The BCG vaccine is also recommended for people under 16 years of age who are going to live and work with local people for more than three months in an area with high rates of TB.

  • Parts of the world that have high rates of TB include:
  • Africa – particularly sub-Saharan Africa (all the African countries south of the Sahara desert) and west Africa, including Nigeria and South Africa. Southeast Asia – including India, Pakistan, Indonesia and Bangladesh
  • Russia
  • China
  • South America
  • the western Pacific region (to the west of the Pacific Ocean) – including Vietnam and Cambodia

How to tell if you’re already immune to TB

Before you have the BCG vaccination, you should be tested to see if you’ve been exposed to TB before. A test, called the tuberculin skin test, or Mantoux test, should be carried out before BCG vaccination if someone is:

  • six years or over
  • a baby or child under six with a history of residence or a prolonged stay (more than three months) in a country with an annual TB incidence of 40 per 100,000 or more
  • those who have had close contact with a person with known TB
  • those who have a family history of TB within the last five years

The Mantoux test assesses your sensitivity to a substance called tuberculin purified protein derivative (PPD) when it’s injected into your skin.

If your skin is sensitive to PPD tuberculin a hard red bump will develop at the site of the injection, usually within 48 to 72 hours of having the test.

If you develop this reaction (a positive test result) it shows that your immune system recognises TB because of previous exposure and you should not be vaccinated as you already have some immunity to TB. In this case, the BCG vaccine would have no clinical benefit and may cause unpleasant side effects.

If the test is negative, you can go ahead and have the BCG vaccine.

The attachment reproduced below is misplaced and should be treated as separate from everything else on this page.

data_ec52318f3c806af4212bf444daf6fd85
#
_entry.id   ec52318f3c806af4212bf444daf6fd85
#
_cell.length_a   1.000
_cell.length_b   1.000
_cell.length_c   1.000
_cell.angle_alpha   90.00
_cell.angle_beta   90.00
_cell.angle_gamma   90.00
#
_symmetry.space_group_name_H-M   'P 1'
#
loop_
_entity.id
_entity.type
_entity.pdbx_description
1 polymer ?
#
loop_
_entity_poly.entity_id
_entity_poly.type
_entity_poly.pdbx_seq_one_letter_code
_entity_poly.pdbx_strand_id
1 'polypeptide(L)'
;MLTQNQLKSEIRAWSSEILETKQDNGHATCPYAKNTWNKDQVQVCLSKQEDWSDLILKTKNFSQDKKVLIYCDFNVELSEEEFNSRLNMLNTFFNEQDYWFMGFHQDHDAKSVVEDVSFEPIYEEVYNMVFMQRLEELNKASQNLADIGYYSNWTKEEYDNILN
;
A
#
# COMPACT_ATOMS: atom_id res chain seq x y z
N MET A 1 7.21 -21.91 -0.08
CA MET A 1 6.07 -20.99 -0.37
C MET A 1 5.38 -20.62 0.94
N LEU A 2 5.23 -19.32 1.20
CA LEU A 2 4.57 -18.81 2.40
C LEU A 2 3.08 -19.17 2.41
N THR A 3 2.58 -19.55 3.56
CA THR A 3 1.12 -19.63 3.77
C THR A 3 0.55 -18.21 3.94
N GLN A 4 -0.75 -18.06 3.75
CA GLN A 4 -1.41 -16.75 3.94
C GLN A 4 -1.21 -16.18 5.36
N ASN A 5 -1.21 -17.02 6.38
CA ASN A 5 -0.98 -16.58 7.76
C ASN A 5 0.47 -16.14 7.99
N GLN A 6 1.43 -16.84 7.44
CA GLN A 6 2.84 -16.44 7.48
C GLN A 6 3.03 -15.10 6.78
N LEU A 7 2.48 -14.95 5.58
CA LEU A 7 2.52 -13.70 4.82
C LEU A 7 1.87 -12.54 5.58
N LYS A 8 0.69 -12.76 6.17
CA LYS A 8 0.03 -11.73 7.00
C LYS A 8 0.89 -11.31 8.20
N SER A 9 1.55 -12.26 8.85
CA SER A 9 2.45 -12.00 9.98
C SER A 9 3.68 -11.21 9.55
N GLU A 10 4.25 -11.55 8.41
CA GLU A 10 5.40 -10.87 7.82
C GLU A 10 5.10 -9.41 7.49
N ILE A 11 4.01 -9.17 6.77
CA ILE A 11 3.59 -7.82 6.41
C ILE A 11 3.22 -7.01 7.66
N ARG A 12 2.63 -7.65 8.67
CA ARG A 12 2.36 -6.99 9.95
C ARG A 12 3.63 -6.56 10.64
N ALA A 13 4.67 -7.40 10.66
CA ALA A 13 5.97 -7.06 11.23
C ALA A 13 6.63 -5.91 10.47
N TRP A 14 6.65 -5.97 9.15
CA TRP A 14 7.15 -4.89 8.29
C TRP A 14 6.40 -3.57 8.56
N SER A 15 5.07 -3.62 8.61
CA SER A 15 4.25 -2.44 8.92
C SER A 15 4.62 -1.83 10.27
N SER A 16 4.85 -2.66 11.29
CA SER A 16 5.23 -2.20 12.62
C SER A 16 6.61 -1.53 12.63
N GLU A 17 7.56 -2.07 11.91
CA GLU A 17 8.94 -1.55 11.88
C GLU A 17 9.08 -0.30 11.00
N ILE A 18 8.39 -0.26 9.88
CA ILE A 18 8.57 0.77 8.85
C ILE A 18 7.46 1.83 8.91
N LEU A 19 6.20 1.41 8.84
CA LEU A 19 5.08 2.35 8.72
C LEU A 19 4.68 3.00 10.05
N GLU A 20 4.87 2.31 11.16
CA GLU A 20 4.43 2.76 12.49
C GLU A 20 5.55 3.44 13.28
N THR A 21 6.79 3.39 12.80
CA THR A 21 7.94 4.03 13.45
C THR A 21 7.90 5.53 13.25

If you have a strongly positive Mantoux result, you should be referred to a TB specialist team for further assessment.

Who should not have the BCG vaccination?

The BCG vaccine is not recommended for:

  • people who have already had a BCG vaccination
  • people with a past history of TB
  • people with a positive tuberculin skin test (Mantoux)
  • people who have had a previous anaphylactic reaction (severe allergic reaction) to any of the substances used in the vaccine
  • newborn babies in a household where a case of TB is suspected or confirmed
  • people who have a septic skin condition at the site where the injection will be given
  • people who have received another live vaccine less than three weeks earlier
  • people with a weakened immune system, either as a result of a health condition such as HIV, treatments such as chemotherapy or medicines that suppress the immune system such as steroid tablets
  • people who have cancer of the white blood cells, bone marrow or lymph nodes, such as leukaemia or lymphoma
  • people who are seriously unwell (vaccination should be delayed until they recover)
  • pregnant women

BCG vaccinations are not usually offered to people over the age of 16 because the vaccine doesn’t work well in those over 16 and there’s virtually no evidence showing that it is effective in those aged over 35.

However, some people over 16 and under 35 whose work puts them at occupational risk of TB may still be offered the vaccine.

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All our clinicians work regularly within the team, we do not use locums or agency staff, please click here to find out more about our team.